Reporting car-deer crashes
Question: “Driving around recently I noticed at least 10 dead deer on the side of the highway that were not there a couple of days. What are the requirements when someone hits a deer? Is it legal to take the deer home if I hit the deer? Can I take the deer home if I find it on the side of the road from some else’s crash?”
Many people do not realize you should report a car-deer accident as soon as possible after the accident takes place.
Preferably, a call to your local emergency dispatch center would be best. If the vehicle is disabled, your emergency dispatcher will be able to get an officer to you to help you with the report. If your vehicle is drivable, you should still contact the emergency dispatcher immediately and report the accident so they can place it on the log.
The driver must then contact local law enforcement in person with the damaged vehicle the same day or on the next business day to make a formal accident complaint for insurance purposes. Law enforcement is not able to take a report over the phone and must see the damaged vehicle prior to any repairs being made.
As for the deer, there are certain requirements that must be met in order to keep the deer. The Natural Resources and Environmental Protection Act 451 of 1994 covers those requirements in MCL 324.40115, Possession of Certain Game Killed in Collision with Motor Vehicle.
Under Section 1, “An individual in possession of deer under subsection (1) shall do 1 of the following: (a) Obtain a salvage tag under subsection (8); (b) Promptly notify the department or a local law enforcement agency of his or her intent to maintain possession of the game under subsection (1) by telephone or on the department’s website.; (c) If the individual is the driver of the motor vehicle involved in the collision and as a result of that collision is calling 9-1-1 to report the collision, the individual must state his or her intent to maintain possession of the game under subsection (1).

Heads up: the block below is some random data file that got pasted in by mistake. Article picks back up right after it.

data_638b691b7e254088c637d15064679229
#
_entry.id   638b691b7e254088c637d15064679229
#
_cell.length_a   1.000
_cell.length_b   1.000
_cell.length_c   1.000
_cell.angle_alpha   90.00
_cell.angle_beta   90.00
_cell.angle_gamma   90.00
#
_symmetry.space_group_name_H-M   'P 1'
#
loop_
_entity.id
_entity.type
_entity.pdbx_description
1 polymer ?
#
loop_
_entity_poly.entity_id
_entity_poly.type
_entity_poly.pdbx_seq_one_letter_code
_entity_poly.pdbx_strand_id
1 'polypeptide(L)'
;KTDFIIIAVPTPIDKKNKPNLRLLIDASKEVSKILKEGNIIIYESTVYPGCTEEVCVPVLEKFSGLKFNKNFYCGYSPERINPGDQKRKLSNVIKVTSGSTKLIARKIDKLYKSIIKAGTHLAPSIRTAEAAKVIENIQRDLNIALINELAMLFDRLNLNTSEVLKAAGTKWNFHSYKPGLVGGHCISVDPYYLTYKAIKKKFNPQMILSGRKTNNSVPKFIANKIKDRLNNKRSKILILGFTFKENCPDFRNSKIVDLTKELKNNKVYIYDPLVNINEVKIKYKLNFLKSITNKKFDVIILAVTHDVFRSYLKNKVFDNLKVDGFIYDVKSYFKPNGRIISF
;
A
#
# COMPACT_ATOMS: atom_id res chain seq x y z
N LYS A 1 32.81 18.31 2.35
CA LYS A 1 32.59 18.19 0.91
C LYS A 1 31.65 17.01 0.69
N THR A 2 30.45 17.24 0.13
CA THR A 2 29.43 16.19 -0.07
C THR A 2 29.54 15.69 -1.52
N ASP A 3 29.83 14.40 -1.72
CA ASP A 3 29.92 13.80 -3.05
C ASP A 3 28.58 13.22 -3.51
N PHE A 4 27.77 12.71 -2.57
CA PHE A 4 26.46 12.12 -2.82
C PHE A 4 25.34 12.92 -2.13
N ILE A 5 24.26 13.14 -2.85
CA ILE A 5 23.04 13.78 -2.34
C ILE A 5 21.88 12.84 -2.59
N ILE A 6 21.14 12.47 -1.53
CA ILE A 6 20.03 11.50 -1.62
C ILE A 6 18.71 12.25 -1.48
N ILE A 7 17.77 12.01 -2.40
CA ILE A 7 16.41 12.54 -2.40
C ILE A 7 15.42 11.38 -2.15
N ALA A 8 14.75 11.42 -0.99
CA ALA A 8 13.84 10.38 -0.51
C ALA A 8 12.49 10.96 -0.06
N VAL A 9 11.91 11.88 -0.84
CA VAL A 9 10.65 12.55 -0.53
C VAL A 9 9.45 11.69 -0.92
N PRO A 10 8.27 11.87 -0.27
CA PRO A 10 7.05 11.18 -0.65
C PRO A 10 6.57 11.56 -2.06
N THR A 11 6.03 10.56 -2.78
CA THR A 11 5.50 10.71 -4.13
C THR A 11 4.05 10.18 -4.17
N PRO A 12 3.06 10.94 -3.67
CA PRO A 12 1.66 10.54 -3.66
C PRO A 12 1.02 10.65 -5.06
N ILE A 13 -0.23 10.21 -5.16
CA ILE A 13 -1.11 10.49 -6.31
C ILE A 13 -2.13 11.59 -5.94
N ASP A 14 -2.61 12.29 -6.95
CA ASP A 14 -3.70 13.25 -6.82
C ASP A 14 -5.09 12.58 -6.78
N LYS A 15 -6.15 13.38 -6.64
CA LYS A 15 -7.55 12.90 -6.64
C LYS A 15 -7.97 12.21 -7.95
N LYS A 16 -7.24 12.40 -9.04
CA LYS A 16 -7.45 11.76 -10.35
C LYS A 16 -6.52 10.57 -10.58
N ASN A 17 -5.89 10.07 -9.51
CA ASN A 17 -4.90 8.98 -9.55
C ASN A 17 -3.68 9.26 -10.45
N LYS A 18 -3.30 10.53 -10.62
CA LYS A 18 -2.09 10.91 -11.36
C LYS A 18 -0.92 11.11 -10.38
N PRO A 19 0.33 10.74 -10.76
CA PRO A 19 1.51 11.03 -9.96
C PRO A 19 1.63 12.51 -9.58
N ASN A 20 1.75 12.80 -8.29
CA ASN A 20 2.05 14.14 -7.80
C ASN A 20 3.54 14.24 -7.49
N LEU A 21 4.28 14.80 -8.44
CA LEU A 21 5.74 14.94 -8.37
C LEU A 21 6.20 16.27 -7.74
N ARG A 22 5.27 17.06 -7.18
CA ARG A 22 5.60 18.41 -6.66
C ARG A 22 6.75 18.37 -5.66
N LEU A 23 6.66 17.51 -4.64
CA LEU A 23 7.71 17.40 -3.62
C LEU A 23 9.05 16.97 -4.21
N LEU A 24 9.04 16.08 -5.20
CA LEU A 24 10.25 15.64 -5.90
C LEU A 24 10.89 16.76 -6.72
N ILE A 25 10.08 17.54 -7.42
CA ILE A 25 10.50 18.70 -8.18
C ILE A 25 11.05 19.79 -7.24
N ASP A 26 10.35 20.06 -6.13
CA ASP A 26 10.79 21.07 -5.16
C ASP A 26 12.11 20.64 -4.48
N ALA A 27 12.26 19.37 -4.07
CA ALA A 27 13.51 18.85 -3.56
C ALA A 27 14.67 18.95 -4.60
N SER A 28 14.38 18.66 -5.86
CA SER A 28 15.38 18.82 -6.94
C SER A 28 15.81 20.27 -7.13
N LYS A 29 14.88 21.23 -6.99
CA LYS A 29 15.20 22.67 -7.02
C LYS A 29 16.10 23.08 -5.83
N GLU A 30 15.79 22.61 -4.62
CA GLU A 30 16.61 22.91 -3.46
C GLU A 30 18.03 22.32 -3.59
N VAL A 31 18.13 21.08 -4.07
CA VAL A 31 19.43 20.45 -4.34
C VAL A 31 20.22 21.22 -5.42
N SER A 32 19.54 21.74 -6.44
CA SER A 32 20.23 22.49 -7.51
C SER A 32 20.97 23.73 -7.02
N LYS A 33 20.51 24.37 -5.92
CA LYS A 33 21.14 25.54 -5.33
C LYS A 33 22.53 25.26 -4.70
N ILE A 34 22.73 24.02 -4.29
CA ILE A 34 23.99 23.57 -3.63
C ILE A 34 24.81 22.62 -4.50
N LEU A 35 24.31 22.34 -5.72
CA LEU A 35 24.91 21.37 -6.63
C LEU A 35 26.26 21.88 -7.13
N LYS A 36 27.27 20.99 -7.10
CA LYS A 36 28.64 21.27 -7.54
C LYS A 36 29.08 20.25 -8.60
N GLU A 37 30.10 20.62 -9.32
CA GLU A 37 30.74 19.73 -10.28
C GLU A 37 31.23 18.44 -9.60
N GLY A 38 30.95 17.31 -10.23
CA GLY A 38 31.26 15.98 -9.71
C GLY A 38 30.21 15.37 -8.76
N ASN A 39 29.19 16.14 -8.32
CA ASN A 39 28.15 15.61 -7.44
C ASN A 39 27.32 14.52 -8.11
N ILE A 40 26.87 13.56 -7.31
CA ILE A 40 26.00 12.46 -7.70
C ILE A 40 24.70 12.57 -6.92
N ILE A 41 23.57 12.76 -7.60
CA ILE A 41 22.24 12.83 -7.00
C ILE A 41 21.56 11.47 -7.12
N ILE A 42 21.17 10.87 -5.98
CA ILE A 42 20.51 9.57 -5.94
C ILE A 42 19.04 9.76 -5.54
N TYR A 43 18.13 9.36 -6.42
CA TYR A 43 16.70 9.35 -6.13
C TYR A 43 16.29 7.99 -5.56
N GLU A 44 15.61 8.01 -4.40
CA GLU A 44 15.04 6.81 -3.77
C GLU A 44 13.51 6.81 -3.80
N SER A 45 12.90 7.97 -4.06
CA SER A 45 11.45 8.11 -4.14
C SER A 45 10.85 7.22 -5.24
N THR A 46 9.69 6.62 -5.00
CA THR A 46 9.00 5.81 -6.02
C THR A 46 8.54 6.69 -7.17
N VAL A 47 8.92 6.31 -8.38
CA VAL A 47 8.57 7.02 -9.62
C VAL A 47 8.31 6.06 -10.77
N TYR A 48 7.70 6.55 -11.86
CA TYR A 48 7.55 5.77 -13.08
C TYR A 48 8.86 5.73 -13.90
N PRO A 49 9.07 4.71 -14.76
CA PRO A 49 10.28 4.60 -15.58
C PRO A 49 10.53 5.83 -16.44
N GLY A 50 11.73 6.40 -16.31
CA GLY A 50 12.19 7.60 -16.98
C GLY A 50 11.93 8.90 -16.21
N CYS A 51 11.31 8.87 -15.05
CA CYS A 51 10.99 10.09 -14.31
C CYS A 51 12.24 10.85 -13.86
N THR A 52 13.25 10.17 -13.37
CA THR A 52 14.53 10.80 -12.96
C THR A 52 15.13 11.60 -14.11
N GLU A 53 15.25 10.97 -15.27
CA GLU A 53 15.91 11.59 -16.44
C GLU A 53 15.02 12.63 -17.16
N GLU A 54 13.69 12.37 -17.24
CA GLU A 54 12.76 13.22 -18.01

The Michigan Department of Natural Resources requires a person to obtain a free salvage permit to possess deer killed in vehicular collisions. The driver of the vehicle has first choice to take possession of the game. If the driver leaves it, another individual may take the deer for salvage. The permit does not apply to an individual who uses a motor vehicle to kill or injure game intentionally.
If an officer is unavailable to issue a salvage permit for the deer in person, you must apply for a permit online. Go to michigan.gov/dnr, search, “Roadkill Salvage Permit,” complete the form with the requested information, and print it out.
Ashley Simpson is a Community Service Trooper for the Michigan State-Police Alpena Post. If you have a question for Trooper Simpson, you can email her at email@example.com or mail them to Ask A Trooper, MSP-Alpena Post, 3283 W. Washington Ave., Alpena, Michigan, 49707.